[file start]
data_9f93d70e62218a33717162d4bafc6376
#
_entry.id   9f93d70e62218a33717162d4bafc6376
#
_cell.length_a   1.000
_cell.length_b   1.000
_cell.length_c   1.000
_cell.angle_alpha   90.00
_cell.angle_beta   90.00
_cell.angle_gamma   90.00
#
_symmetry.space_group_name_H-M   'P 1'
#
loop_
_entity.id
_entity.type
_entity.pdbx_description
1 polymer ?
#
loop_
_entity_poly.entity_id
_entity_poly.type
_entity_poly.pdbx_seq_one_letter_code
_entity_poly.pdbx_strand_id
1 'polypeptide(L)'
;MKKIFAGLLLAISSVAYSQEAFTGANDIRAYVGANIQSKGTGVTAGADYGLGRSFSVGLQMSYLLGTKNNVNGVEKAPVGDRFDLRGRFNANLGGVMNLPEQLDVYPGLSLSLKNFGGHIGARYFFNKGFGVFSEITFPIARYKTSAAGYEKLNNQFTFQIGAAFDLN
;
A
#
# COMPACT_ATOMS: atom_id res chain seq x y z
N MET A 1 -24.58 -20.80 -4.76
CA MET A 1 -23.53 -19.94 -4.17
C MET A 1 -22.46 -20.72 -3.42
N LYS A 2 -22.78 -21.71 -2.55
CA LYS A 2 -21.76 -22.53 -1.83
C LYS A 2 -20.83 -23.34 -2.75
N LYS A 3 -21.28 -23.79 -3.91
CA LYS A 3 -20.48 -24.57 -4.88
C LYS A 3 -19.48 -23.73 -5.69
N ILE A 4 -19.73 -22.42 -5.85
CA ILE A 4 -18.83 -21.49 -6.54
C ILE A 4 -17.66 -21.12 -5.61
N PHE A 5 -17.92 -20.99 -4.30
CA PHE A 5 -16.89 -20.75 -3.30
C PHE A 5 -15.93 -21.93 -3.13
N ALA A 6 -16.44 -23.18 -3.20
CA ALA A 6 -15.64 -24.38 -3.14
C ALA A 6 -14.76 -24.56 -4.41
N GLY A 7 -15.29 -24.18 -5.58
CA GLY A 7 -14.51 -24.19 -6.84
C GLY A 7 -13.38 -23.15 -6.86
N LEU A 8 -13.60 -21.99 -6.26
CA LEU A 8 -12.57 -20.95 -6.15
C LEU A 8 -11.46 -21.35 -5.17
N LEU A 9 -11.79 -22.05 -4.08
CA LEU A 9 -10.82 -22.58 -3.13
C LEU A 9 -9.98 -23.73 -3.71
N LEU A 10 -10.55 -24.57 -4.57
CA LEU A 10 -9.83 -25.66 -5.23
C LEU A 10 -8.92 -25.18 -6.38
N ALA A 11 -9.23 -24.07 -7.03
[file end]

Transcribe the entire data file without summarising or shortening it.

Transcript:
data_9f93d70e62218a33717162d4bafc6376
#
_entry.id   9f93d70e62218a33717162d4bafc6376
#
_cell.length_a   1.000
_cell.length_b   1.000
_cell.length_c   1.000
_cell.angle_alpha   90.00
_cell.angle_beta   90.00
_cell.angle_gamma   90.00
#
_symmetry.space_group_name_H-M   'P 1'
#
loop_
_entity.id
_entity.type
_entity.pdbx_description
1 polymer ?
#
loop_
_entity_poly.entity_id
_entity_poly.type
_entity_poly.pdbx_seq_one_letter_code
_entity_poly.pdbx_strand_id
1 'polypeptide(L)'
;MKKIFAGLLLAISSVAYSQEAFTGANDIRAYVGANIQSKGTGVTAGADYGLGRSFSVGLQMSYLLGTKNNVNGVEKAPVGDRFDLRGRFNANLGGVMNLPEQLDVYPGLSLSLKNFGGHIGARYFFNKGFGVFSEITFPIARYKTSAAGYEKLNNQFTFQIGAAFDLN
;
A
#
# COMPACT_ATOMS: atom_id res chain seq x y z
N MET A 1 -24.58 -20.80 -4.76
CA MET A 1 -23.53 -19.94 -4.17
C MET A 1 -22.46 -20.72 -3.42
N LYS A 2 -22.78 -21.71 -2.55
CA LYS A 2 -21.76 -22.53 -1.83
C LYS A 2 -20.83 -23.34 -2.75
N LYS A 3 -21.28 -23.79 -3.91
CA LYS A 3 -20.48 -24.57 -4.88
C LYS A 3 -19.48 -23.73 -5.69
N ILE A 4 -19.73 -22.42 -5.85
CA ILE A 4 -18.83 -21.49 -6.54
C ILE A 4 -17.66 -21.12 -5.61
N PHE A 5 -17.92 -20.99 -4.30
CA PHE A 5 -16.89 -20.75 -3.30
C PHE A 5 -15.93 -21.93 -3.13
N ALA A 6 -16.44 -23.18 -3.20
CA ALA A 6 -15.64 -24.38 -3.14
C ALA A 6 -14.76 -24.56 -4.41
N GLY A 7 -15.29 -24.18 -5.58
CA GLY A 7 -14.51 -24.19 -6.84
C GLY A 7 -13.38 -23.15 -6.86
N LEU A 8 -13.60 -21.99 -6.26
CA LEU A 8 -12.57 -20.95 -6.15
C LEU A 8 -11.46 -21.35 -5.17
N LEU A 9 -11.79 -22.05 -4.08
CA LEU A 9 -10.82 -22.58 -3.13
C LEU A 9 -9.98 -23.73 -3.71
N LEU A 10 -10.55 -24.57 -4.57
CA LEU A 10 -9.83 -25.66 -5.23
C LEU A 10 -8.92 -25.18 -6.38
N ALA A 11 -9.23 -24.07 -7.03